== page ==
by Michael E. Block
In early August 1862, Confederate Maj. Gen. Stonewall Jackson took to the field with his Army of the Valley for one last fight—one that would also turn out to be his last independent command.
Near the base of Cedar Mountain, in the midst of a blistering heatwave, outnumbered Federal Infantry under Maj. Gen. Nathanial Banks attacked Jackson’s army as it marched toward Culpeper Court House. A violent three-hour battle erupted, yielding more than 3,600 casualties. “The carnage was fearful,” one observer wrote.
The unexpected Federal aggressiveness nearly won the day. Jackson, attempting to rally his men, drew his sword—only to find it so rusted that it would not come unsheathed. “Jackson is with you!” he cried, brandishing the sword still in its scabbard.
The tide of battle turned—and the resulting victory added to the Stonewall mystique.
Civil War history typically breezes by the battle of Cedar Mountain, moving quickly from the Seven Days Battles into the Second Bull Run Campaign, but the stand-alone battle had major implications. It saw the emergence of the Federal cavalry as an effective intelligence collector and screening force. It also provided Confederate Maj. Gen. A.P. Hill’s first opportunity to save the day—and his first opportunity to raise Jackson’s ire. Within the Federal army, the aftermath of the battle escalated the in-fighting among generals, leading to recriminations and finger-pointing over why the battle was even fought.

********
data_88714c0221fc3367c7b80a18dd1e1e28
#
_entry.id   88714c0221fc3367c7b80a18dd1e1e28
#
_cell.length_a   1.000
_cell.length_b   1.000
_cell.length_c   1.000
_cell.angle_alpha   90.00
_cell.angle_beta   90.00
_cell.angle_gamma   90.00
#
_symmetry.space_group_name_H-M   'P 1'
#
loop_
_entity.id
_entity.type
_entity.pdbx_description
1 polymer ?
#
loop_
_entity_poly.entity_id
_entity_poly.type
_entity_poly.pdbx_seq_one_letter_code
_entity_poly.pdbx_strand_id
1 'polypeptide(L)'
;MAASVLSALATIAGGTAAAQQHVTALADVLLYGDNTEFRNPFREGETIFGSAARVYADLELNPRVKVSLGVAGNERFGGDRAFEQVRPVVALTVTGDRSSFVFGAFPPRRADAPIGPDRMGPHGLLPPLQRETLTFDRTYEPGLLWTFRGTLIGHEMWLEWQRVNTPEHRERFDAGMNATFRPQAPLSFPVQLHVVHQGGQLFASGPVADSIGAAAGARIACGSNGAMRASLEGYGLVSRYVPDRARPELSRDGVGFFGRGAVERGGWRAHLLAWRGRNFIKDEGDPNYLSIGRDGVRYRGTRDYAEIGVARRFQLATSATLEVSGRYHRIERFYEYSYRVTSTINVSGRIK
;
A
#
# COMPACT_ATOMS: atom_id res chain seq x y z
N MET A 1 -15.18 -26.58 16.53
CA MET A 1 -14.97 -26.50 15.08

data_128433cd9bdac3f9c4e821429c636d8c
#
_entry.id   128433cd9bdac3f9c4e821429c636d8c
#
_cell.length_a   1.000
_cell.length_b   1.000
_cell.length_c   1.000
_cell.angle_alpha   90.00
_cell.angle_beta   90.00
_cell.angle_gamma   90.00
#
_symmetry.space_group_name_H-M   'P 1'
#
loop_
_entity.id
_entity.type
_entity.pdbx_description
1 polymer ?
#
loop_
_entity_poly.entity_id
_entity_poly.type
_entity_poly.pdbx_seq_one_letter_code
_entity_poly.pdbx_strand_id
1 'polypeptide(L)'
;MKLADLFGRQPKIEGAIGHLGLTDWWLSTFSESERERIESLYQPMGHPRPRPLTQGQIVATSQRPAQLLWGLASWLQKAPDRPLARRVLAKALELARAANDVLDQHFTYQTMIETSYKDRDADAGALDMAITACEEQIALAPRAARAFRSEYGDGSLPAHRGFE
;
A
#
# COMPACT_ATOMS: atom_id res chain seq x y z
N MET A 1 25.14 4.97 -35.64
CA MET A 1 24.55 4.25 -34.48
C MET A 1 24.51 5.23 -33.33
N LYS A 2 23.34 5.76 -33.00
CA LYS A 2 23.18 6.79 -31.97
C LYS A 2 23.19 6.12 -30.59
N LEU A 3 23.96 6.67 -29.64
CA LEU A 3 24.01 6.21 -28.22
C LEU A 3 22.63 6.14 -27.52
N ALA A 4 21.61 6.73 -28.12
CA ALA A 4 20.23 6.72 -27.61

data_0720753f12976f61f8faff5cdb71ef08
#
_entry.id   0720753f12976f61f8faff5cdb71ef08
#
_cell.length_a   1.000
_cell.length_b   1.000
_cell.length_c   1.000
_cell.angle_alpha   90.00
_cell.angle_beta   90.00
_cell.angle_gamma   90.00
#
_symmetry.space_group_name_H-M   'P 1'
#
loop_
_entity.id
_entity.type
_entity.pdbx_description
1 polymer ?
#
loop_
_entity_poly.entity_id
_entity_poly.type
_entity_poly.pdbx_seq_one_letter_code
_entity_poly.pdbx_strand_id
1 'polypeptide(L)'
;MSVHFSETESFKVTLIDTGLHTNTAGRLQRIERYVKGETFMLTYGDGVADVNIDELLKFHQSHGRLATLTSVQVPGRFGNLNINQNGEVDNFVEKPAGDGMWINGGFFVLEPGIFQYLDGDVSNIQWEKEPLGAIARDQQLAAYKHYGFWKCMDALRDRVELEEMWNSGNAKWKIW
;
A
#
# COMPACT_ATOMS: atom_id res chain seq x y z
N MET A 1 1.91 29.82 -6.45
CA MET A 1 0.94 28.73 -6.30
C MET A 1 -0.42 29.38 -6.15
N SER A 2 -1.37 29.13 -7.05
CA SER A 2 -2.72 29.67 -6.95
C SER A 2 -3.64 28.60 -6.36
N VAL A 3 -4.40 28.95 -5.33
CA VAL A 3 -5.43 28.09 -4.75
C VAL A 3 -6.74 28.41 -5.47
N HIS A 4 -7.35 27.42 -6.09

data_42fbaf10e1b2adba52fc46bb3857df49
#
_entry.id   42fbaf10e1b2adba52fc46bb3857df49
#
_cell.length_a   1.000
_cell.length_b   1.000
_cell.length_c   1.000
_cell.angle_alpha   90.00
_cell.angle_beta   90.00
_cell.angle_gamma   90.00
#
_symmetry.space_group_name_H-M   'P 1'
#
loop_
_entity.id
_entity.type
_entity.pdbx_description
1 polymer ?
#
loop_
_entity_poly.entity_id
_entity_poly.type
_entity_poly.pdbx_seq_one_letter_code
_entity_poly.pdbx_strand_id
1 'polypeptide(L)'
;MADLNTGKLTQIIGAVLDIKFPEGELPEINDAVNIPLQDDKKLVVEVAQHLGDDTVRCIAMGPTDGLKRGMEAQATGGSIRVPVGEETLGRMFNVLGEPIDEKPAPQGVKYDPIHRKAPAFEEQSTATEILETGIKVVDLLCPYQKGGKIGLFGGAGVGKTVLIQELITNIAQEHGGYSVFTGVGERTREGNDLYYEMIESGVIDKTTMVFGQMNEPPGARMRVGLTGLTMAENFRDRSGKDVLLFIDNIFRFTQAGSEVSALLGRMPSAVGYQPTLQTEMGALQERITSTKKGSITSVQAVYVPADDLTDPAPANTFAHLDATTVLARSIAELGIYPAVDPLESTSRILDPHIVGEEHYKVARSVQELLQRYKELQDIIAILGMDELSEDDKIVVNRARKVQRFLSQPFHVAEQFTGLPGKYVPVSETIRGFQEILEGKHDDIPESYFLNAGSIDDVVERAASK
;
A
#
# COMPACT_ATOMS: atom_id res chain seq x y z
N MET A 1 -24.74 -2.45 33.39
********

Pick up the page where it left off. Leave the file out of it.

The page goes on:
Some called it outright murder.
Most importantly, the defeat at Cedar Mountain halted a Federal advance into central Virginia and provided the commander of the Army of Northern Virginia, Gen. Robert E. Lee, an opportunity to take the fight away from Richmond and toward Washington.
- Release date: January 2022
- 192 pages